Write descriptive essay about Rear Window movie 1954, write an essay of at least 500 words on Rear Window, 5 paragraph essay on Rear Window, definition essay, descriptive essay, dichotomy essay.
Rear Window
Crime, Thriller, Mystery, Romance
IMDB rating:
Alfred Hitchcock
James Stewart as L. B. 'Jeff' Jefferies
Grace Kelly as Lisa Carol Fremont
Wendell Corey as Det. Lt. Thomas J. Doyle
Thelma Ritter as Stella
Raymond Burr as Lars Thorwald
Judith Evelyn as Miss Lonelyhearts
Ross Bagdasarian as Songwriter
Georgine Darcy as Miss Torso
Sara Berner as Wife living above Thorwalds
Frank Cady as Husband living above Thorwalds
Jesslyn Fax as Sculpting neighbor with hearing aid
Rand Harper as Newlywed man
Irene Winston as Mrs. Anna Thorwald
Havis Davenport as Newlywed woman
Storyline: Professional photographer L.B. "Jeff" Jeffries breaks his leg while getting an action shot at an auto race. Confined to his New York apartment, he spends his time looking out of the rear window observing the neighbors. He begins to suspect that a man across the courtyard may have murdered his wife. Jeff enlists the help of his high society fashion-consultant girlfriend Lisa Freemont and his visiting nurse Stella to investigate.
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Considered one of Hitchcok's best, comes across a bit dated in the 21st century.
Generally considered one of the best of all time, "Rear Window" is a very simple story filmed in the Hitchcock manner to provide suspense. I rate it "8" of 10. Jeff (Jimmy Stewart) is a world-traveling photographer confined for several weeks to his Greenwich Village apartment by a broken leg and cast up to the hip. He soon spends all his waking hours watching his apartment neighbors across the courtyard through his rear window, using binoculars and the telephoto lens and camera. Eye-candy is provided by 25-year-old Grace Kelly, in the same year she made "Dial M for Murder", and only a few years before she became Grace of Monaco. (Current starlet Julie Bowen of TV series "Ed" looks amazingly like Grace Kelly).

As Jeff watched neighbors, he becomes suspicious of one (Raymond Burr), a salesman with a wheelchair-bound wife who disappears suddenly on a rainy night. Clues he pieces together from his voyerism convinces him that she was murdered. The police help only reluctantly, and Kelly actually goes into Burr's apartment at one point, is caught, is threatened, until police show up. Burr in the final scene tries to throw Stewart out the window, is nabbed, Stewart falls, and the very final scene shows him in casts on both legs!

To accurately rate a film you have to compare it not only to what came out during the same era, but also everything since. With that criteria, I don't believe "Rear Window" is one of the best of all time. Still, a pretty good flick.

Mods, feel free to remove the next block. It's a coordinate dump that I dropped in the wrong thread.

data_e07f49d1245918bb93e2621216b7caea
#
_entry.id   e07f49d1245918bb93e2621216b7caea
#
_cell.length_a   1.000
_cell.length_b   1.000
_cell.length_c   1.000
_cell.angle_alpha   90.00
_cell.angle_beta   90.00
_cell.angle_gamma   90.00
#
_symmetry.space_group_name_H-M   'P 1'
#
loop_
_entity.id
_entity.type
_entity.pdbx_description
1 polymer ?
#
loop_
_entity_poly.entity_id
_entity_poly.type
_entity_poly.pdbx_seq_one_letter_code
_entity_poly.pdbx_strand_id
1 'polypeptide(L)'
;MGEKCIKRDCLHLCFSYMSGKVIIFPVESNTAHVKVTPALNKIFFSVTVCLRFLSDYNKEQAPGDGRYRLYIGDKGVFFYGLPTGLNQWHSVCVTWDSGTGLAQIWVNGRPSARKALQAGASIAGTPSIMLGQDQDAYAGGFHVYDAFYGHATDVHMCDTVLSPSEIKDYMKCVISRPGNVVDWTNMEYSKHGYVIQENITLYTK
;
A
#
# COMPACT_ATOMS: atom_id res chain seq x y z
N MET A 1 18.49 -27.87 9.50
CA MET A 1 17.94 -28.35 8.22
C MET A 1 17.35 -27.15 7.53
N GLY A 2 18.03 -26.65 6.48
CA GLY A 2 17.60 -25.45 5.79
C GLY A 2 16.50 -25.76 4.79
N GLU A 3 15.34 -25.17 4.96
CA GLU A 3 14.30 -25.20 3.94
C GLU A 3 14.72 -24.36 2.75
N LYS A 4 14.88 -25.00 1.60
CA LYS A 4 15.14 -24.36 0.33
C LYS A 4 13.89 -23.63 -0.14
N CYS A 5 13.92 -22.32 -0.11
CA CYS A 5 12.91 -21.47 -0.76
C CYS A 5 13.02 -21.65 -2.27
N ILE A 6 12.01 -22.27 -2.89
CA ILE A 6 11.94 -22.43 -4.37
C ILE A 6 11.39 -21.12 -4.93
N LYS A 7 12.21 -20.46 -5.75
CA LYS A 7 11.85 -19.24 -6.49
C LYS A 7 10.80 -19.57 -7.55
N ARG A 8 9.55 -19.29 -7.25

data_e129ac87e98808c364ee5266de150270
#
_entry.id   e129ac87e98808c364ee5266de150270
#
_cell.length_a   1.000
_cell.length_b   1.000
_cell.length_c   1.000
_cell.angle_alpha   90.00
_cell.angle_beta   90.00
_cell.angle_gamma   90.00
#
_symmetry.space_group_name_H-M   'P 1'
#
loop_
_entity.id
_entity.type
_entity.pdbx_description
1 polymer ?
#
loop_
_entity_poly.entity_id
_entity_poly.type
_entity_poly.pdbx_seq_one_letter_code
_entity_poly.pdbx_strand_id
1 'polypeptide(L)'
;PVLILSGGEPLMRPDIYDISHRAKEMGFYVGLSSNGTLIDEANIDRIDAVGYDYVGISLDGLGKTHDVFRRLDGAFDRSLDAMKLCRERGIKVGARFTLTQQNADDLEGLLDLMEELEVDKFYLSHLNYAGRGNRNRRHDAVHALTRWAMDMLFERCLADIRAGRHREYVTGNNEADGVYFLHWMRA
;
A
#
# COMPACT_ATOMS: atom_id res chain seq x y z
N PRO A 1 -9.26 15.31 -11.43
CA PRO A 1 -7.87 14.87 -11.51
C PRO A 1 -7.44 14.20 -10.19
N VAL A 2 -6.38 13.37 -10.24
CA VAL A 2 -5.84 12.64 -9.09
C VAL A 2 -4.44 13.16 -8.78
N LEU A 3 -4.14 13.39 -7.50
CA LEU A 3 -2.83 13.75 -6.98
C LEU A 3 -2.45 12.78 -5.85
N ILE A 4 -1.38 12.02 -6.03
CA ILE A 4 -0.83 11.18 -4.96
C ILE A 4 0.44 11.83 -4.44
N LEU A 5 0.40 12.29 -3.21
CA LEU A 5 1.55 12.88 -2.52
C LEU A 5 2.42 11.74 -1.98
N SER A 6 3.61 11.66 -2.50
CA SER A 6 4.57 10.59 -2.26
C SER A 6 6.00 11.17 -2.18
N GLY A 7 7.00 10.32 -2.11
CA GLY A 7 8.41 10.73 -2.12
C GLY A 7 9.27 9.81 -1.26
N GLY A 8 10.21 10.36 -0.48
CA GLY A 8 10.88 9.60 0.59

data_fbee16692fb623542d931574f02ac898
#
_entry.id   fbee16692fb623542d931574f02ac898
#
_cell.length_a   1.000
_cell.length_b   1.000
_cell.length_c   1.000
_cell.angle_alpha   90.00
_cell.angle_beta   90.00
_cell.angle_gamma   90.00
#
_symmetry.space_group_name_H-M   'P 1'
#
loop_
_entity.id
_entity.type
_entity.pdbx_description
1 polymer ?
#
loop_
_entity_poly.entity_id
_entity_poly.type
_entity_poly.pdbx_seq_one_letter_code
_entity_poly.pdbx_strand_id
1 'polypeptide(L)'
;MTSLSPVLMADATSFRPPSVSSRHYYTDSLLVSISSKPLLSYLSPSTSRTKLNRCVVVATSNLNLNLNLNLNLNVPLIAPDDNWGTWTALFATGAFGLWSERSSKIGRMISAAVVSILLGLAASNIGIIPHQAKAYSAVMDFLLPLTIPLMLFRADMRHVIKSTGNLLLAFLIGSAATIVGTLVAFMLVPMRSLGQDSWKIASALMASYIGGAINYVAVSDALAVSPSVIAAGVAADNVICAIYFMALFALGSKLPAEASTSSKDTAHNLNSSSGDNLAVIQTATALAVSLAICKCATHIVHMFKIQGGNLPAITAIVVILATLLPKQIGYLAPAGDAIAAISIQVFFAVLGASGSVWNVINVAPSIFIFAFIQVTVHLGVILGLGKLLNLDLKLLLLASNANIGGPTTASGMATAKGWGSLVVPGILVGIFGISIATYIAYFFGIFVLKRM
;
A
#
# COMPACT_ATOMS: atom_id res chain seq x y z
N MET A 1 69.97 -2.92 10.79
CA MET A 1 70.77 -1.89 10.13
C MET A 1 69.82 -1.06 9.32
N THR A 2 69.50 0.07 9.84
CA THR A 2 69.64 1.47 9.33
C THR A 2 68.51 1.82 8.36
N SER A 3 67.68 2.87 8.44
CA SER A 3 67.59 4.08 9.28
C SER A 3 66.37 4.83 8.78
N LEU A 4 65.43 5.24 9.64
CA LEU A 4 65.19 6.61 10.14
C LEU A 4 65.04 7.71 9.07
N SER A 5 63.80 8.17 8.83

Excellent Cinematography
Throughout the film, the director gives excellent shots to portray the characters emotions through visual means rather than speaking it aloud. As well as this you get a glimpse into several people whose homes are arranged behind his. Actor James Stewart gives a compelling performance as well. Showing both emotion and feeling through his being stuck in a cast and missing out on his normal adventurous lifestyle.

While some scenes lack in interest and absurdly long focus on the dancer whose main character choice is bending over, this does show how his inability to live how he enjoys puts him in a state of boredom and often lust for the outdoors, and of course companionship.

That paired with a script that is fit perfectly to the theme I'd say this film is worth the watch for any movie lover. I give Rear Window a nine out of ten rating.
Overrated Suspense Flick
Rear Window is certainly well shot and the suspense is there. However, the mystery isn't. It's very predictable. That's fine, but unfortunately Stewart isn't a very convincing actor. Coming off of "Vertigo", I was thankful he was portraying a photographer (Jeff). Well, this is supposed to be a "tough" photographer who wears boots, treks through jungles and eats grizzly tribal foods in foreign lands. He doesn't look or act "tough" in any way.

There was a scene near the beginning of the film where Jeff was supposed to doze off, not being able to stay awake and watch out his window any longer. It looked more like he was having a stroke than falling asleep. If a Hollywood actor can't convincingly fall asleep, that's a problem.

The film is filled with just downright unrealistic events.

To go through some of the more extreme examples: At the end of the film after Jeff falls from the window, the policeman pokes his head out to report a full confession with multiple details. This was 10 seconds after they pulled the killer off of Jeff. All that in 10 seconds? I don't think so.

Prior to that, Jeff was hanging only by his fingers/hands on the ledge. He has a big, strong looking man pushing on him but somehow his fingers have superman strength (yes, that is a 1998 Rear Window remake jab at Christopher Reeve). Of course, it's only when the police stop the killer that he falls.

The scene prior to this with his camera flashes was the dumbest killer/victim scene I've ever seen. Basically, the killer is standing at one end of the room and Jeff in his wheelchair at the other. He puts a bulb in his flash and sets it off, temporarily blinding the killer. The camera focuses close in on him rubbing his eyes, stopping him in his tracks then recovering. He takes one more step, and this whole process repeats about 4 or 5 times until he finally reaches him. Of course, it's at this point that the police coincidentally show up and he's able to scream for help. It's comical.